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Labour Negotiations

Background

The collective bargaining framework for the education sector features a two-tier bargaining process, involving both central and local bargaining. Central bargaining typically includes significant monetary and policy issues (e.g. compensation, benefits and paid leaves), while local negotiations typically involve non-monetary issues or matters that are specific to the local board. 

At central negotiations, the Ontario Public School Boards’ Association (OPSBA) represents all English public school boards in Ontario (including the TDSB). The Government of Ontario, as the funder of education in Ontario, also participates in central bargaining. 

For local negotiations, the TDSB will negotiate with its nine local bargaining units. This includes groups represented by the Elementary Teachers’ Federation of Ontario (ETFO), the Ontario Secondary School Teachers’ Federation (OSSTF), the Canadian Union of Public Employees (CUPE) and the Maintenance, Construction and Skilled Trades Council (MCSTC).

Collective Bargaining

In the education sector, under the School Boards Collective Bargaining Act, the central parties are the employee bargaining agent (represented by unions), the employer bargaining agent (represented by Trustees’ Associations), and the Crown (represented by the Government of Ontario).

Ontario education sector collective agreements expired August 31, 2019. However, under the Labour Relations Act, these agreements remain in effect beyond their expiry date until a new contract is reached or until the parties are in a legal strike/lockout position. 

The parties are required by legislation to meet and to bargain in good faith. This means that each side must make every reasonable effort to reach a collective agreement.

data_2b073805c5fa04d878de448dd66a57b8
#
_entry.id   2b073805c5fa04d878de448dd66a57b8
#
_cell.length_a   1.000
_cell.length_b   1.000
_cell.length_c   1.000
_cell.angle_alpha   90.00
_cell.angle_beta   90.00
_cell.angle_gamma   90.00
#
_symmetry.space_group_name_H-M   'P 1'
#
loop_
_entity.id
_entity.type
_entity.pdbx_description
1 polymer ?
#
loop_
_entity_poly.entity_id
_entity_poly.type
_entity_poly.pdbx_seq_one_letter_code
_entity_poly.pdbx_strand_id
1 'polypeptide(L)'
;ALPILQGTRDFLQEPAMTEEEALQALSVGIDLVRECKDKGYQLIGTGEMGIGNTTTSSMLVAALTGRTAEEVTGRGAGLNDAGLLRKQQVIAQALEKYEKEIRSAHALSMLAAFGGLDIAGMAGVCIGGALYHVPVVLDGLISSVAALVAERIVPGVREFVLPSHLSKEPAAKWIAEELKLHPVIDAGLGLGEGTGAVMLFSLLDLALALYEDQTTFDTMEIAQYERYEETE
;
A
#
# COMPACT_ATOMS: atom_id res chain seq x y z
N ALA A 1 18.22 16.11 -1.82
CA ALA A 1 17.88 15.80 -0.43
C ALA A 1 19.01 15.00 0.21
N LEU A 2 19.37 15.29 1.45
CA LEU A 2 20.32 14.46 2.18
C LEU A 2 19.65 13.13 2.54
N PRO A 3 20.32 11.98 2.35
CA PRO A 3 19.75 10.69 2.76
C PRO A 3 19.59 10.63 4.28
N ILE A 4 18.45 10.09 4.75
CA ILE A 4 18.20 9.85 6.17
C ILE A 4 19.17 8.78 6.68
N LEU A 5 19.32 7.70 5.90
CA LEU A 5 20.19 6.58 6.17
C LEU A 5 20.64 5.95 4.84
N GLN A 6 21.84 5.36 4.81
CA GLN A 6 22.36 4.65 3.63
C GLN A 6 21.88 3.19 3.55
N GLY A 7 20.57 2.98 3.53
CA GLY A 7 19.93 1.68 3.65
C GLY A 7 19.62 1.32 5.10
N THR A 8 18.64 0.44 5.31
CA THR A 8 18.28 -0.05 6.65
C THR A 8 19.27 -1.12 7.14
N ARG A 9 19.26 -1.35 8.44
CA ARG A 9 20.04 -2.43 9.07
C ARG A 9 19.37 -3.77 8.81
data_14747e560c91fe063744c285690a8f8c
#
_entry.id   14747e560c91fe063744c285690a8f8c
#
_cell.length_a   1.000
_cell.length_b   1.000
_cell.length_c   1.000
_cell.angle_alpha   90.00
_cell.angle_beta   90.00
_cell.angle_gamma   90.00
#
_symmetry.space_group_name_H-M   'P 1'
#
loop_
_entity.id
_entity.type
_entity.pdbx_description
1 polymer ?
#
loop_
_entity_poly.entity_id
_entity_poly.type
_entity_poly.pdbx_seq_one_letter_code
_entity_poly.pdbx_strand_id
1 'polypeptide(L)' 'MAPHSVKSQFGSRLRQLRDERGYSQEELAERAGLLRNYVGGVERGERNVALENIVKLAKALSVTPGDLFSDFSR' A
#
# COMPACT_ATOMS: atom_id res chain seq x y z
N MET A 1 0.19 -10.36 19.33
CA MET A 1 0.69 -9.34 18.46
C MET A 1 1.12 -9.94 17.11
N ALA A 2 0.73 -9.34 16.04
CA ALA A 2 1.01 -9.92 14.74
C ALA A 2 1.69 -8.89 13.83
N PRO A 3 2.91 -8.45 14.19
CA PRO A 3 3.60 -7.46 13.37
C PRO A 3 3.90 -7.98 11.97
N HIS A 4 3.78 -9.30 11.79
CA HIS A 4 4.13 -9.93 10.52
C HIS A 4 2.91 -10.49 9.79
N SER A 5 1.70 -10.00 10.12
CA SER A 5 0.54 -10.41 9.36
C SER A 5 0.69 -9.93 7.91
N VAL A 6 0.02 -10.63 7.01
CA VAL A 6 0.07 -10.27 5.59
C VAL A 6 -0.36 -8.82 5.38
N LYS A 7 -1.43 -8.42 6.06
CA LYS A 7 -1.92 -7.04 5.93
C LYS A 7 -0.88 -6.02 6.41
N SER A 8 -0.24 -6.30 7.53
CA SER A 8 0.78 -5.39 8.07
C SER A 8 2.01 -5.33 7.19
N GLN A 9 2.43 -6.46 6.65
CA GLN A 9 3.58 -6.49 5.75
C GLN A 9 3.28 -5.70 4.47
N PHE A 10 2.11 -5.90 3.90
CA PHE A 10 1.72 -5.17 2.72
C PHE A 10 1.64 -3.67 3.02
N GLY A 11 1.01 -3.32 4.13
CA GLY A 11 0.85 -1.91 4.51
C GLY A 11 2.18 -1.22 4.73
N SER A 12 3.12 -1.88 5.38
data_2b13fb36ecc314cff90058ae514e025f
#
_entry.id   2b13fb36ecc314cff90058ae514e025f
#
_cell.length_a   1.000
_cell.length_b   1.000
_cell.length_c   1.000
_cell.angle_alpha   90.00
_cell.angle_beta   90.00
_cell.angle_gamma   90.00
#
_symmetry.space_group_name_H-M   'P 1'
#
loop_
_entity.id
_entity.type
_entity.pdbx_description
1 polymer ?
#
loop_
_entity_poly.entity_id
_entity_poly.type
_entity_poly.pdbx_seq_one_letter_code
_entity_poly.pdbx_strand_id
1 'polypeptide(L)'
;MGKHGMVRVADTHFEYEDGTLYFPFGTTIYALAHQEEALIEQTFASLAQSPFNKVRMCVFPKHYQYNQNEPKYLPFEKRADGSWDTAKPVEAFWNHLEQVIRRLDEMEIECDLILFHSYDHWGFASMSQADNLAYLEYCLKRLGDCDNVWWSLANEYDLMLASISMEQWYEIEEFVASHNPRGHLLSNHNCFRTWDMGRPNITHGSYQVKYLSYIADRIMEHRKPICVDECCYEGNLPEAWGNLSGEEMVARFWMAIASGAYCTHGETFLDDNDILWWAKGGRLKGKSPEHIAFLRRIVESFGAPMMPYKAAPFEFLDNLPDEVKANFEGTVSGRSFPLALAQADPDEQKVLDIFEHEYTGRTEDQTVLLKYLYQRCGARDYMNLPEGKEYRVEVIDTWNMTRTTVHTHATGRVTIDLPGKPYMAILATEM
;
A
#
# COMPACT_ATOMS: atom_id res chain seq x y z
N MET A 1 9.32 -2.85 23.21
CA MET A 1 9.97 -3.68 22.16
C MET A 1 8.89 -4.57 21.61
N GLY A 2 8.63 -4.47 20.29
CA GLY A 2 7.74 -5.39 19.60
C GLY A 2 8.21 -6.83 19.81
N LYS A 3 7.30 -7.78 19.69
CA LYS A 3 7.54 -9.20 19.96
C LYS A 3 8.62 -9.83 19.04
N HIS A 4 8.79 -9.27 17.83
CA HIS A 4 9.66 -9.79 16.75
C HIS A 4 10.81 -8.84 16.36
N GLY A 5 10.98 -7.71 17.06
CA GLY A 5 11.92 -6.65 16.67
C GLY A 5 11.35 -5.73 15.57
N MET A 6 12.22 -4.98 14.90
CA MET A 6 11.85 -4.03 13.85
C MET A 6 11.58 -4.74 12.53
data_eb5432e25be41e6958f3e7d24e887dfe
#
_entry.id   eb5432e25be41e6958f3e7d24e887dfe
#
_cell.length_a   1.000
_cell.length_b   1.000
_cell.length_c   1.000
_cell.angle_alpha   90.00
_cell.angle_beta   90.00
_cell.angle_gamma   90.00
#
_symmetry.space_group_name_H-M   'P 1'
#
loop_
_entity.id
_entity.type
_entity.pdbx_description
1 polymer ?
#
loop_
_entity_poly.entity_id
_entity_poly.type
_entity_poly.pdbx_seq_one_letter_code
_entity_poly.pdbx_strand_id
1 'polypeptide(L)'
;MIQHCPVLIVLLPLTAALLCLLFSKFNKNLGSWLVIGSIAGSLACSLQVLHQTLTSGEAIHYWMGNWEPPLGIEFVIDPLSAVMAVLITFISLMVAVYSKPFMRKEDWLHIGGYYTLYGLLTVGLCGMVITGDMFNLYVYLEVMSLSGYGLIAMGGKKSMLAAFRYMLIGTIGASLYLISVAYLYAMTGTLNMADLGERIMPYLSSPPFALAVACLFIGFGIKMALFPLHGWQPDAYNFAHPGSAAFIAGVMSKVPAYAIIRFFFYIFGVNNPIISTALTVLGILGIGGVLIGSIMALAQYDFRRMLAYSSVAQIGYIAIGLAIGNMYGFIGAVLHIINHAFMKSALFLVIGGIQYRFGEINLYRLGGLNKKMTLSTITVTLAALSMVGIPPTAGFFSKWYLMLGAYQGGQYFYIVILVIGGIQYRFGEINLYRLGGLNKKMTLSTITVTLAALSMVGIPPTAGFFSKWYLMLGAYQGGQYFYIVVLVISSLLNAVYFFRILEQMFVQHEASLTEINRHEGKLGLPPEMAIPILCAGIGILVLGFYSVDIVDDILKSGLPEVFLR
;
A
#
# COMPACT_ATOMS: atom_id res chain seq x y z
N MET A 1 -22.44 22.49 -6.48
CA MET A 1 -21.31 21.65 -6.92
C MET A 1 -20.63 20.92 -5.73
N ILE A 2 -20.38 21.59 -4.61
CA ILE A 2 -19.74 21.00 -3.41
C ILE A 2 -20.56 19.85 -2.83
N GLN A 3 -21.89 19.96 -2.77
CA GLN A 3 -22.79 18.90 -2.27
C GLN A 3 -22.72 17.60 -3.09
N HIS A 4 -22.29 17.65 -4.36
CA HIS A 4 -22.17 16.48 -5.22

Conciliation

At any time after bargaining starts, either party can apply for conciliation. Conciliation involves an application to the Ministry of Labour requesting the appointment of a conciliation officer who will meet with the parties and help them reach a settlement.  

No-Board Report

When conciliation fails, the Minister of Labour can issue a notice informing the parties that he or she does not consider it advisable to appoint a Conciliation Board. This is known as the no-board report.

Once a no-board report is issued, the parties may not legally strike or lockout until the 17th day following the issuing of the no-board report. 

Strike and Lockout

A strike is a cessation of work, a refusal to work or to continue to work, a slow-down or other concerted activity on the part of employees designed to restrict or limit what they do. An education worker strike is any action or activity by education workers that is designed or expected to have the effect of curtailing, limiting, or interfering with: the normal activities of the board or its employees; the operation or functioning of schools or programs; and the performance of education workers as set out in the Education Act; or, a regulation including the withdrawal of services. 

Several things must occur to be in a legal position to strike or lock-out:

  • The collective agreement must have expired
  • In the case of a strike, a strike vote must have been held
  • A "no-board" report must have been issued
  • A strike or lock-out can only start on the 17th day after the "no board" notice has been mailed

In addition, at least five days before the strike begins, the employee bargaining agency must give written notice of the strike indicating the date that the strike will begin.


A lock-out is when an employer closes a workplace, suspends work or refuses to continue employing a number of employees during a labour dispute. Like a strike, written notice must be submitted, in this case by the employer bargaining agency, at least five days before the lockout begins. 

Our Mission
To enable all students to reach high levels of achievement and well-being
and to acquire the knowledge, skills
and values they need to become responsible, contributing members of
a democratic and sustainable society.
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